The city has thrown its name into the hat for the Pacific Northwest Olli Fleet Challenge by Local Motors. The company asked municipalities to propose a short-term, local use for an autonomous vehicle it produces.
(TNS) — A slow-moving, boxy, autonomous bus may soon ply the Howard Street Promenade in Riverfront Park, if Spokane, Wash., city officials get their way.
Last week, the city threw its name into the hat for the Pacific Northwest Olli Fleet Challenge by Local Motors, a Phoenix-based company. The company asked municipalities, college and corporate campuses and other similar districts to propose a short-term, local use for Olli, a self-driving, fully electric vehicle with room for eight that it produces.
“It’s a relatively low-cost pilot program, and a good way to showcase the technology,” said Charlie Wolff, the city’s business development manager, who spearheaded the city’s application. “It’s not public transit. It’s an attraction. There are no commitments and no firm anything yet.”
If Spokane is chosen, the vehicle will run between the Rotary Fountain in Riverfront Park and the newly installed butterfly at the north end of the promenade near the Spokane Arena.
The little vehicle has a top speed of 25 mph and is equipped with lidar, which is similar to radar but uses laser light instead of radio waves. It has a range of 40 miles, which it means it could technically complete its Riverfront Park route 120 times.
According to Local Motors, all entries will be evaluated by a panel of judges with industry experience before an Olli fleet is deployed.
The Pacific Northwest pilot program wouldn’t be the first time Olli has been tried out in urban settings. Local Motors began the initiative in 2018, and has deployed Olli shuttles in several California locations, at a military installation near Washington, D.C., and in Australia. The company said it is about to have Olli running in Atlanta and in Central Europe.
In a letter written last week, Spokane Transit Authority CEO E. Susan Meyer said her agency offered “enthusiastic support” for Olli’s use in Riverfront Park “as an innovate amenity.”
“The pilot implementation of an Olli pod within Riverfront Park will be a novel and attractive feature for the park,” she wrote. “It offers STA an opportunity to advance its planning policy by observing local receptivity to driverless technologies.”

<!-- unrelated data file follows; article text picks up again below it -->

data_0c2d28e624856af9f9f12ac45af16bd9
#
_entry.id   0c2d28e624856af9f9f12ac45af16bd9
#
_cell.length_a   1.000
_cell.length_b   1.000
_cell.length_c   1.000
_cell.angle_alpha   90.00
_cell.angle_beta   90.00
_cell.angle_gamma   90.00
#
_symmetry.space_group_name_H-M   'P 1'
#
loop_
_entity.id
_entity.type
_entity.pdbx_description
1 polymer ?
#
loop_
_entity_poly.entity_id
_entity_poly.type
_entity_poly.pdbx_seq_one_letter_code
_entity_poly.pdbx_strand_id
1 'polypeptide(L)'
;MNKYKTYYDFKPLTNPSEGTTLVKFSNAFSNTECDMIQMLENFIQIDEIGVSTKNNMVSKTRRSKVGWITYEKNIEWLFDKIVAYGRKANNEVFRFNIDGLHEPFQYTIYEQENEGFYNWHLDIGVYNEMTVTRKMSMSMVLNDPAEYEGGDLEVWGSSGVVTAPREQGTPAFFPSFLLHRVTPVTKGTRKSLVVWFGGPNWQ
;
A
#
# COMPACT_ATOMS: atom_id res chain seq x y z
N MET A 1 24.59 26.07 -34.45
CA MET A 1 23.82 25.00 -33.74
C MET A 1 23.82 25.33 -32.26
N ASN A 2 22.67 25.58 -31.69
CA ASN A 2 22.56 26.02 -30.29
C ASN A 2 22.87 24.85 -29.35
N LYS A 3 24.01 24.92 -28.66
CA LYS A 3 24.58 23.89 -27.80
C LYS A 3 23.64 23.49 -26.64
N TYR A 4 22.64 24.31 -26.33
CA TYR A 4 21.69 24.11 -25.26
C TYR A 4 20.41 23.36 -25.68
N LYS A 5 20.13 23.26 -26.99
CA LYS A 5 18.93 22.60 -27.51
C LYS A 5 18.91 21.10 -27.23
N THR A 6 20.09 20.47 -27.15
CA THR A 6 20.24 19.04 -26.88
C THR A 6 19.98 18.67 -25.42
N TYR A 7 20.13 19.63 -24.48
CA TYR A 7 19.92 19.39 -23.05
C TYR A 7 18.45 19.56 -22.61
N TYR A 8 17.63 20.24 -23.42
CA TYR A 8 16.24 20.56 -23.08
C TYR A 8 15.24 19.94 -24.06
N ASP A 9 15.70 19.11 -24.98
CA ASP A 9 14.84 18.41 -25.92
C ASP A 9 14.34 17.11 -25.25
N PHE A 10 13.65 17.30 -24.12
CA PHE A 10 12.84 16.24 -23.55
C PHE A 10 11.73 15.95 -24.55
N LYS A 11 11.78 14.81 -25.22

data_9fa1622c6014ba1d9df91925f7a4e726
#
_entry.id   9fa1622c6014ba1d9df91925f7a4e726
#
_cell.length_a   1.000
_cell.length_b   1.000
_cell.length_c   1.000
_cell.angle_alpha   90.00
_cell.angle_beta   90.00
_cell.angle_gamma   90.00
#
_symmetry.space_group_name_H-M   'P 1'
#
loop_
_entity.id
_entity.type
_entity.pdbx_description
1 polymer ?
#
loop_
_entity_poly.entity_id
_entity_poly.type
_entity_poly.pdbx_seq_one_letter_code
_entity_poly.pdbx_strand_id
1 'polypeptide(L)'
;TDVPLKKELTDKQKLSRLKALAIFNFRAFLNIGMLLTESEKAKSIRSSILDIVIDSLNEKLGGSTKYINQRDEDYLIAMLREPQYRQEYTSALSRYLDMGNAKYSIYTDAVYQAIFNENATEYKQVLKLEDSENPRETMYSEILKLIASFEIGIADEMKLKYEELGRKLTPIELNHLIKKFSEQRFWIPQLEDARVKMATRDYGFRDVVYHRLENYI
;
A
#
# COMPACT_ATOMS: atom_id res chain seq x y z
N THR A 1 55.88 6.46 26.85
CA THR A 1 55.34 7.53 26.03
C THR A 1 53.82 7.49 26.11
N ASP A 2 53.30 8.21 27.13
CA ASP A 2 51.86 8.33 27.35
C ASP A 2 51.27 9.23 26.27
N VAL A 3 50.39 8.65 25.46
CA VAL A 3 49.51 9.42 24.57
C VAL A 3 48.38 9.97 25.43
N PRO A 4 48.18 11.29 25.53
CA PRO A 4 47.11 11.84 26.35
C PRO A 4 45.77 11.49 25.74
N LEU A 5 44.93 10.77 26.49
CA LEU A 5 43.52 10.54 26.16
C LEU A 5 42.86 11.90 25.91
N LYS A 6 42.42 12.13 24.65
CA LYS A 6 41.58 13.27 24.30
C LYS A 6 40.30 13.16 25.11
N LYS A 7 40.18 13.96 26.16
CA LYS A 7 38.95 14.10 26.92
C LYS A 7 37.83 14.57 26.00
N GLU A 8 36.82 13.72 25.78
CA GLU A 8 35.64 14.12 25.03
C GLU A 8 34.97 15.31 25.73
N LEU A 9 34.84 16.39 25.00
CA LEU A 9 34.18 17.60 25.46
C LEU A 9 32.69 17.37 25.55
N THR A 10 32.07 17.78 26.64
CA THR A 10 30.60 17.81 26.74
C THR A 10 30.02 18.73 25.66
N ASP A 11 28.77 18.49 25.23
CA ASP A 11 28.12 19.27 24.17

Spokane City Councilwoman Lori Kinnear, who sits on STA’s board of directors, said she thought the pilot project sounded great, but had some questions.
“Face value, what a great idea. We need to have some sort of people mover to get from the south park to the north bank,” she said.
Then she ticked off a few questions “from the top of my head.”
If the city and Local Motors requires someone to sit in the Olli pod the whole time – for safety concerns – why don’t they just drive it?
Is the vehicle serving an actual need, or is it just flashy?
Olli can’t run in snow or ice – wouldn’t it be better to have something that was a little more geared to our weather or our needs?
Will it be handicap-accessible?
“I’m not saying it’s a bad idea, I just have some questions,” Kinnear said.
Wolff, with city administration, said it was unclear how much the city would have to pay for the pilot. The only number he’s seen is $88,000 for a three-month trial. That would cover insurance, paying for a driver or operator “at the wheel or emergency brake,” advertising, marketing and partnerships, he said.
Regardless, he was excited.
“I’m psyched,” he said. “I think it could be a really cool tool.”
Red-light runners kill most pedestrians in a decade
The number of people killed by motorists running red lights has hit a decade high, according to a AAA study of government crash data. In 2017, the latest figures available, 939 people were killed by drivers who didn’t stop at red lights. That’s the highest number of deaths since 2008.
According to a report by the Associated Press, AAA isn’t sure why the death toll is rising or why it has increased at a far higher rate than overall U.S. roadway deaths. Since 2012, the overall number of highway fatalities rose 10%, far short of the 28% increase in red-light running deaths during the same time frame.
Brian Tefft, senior researcher for the AAA Foundation, noted that more people are driving more miles since the Great Recession, but he said that doesn’t explain why red-light deaths are increasing at a faster rate. He said he suspects distracted driving plays a role, as do traffic lights that aren’t timed optimally, perhaps with a yellow caution cycle that’s too short.
The automobile club said local governments should increase use of red-light cameras directly supervised by authorities in order to boost enforcement where needed and not to raise revenue.
©2019 The Spokesman-Review (Spokane, Wash.). Distributed by Tribune Content Agency, LLC.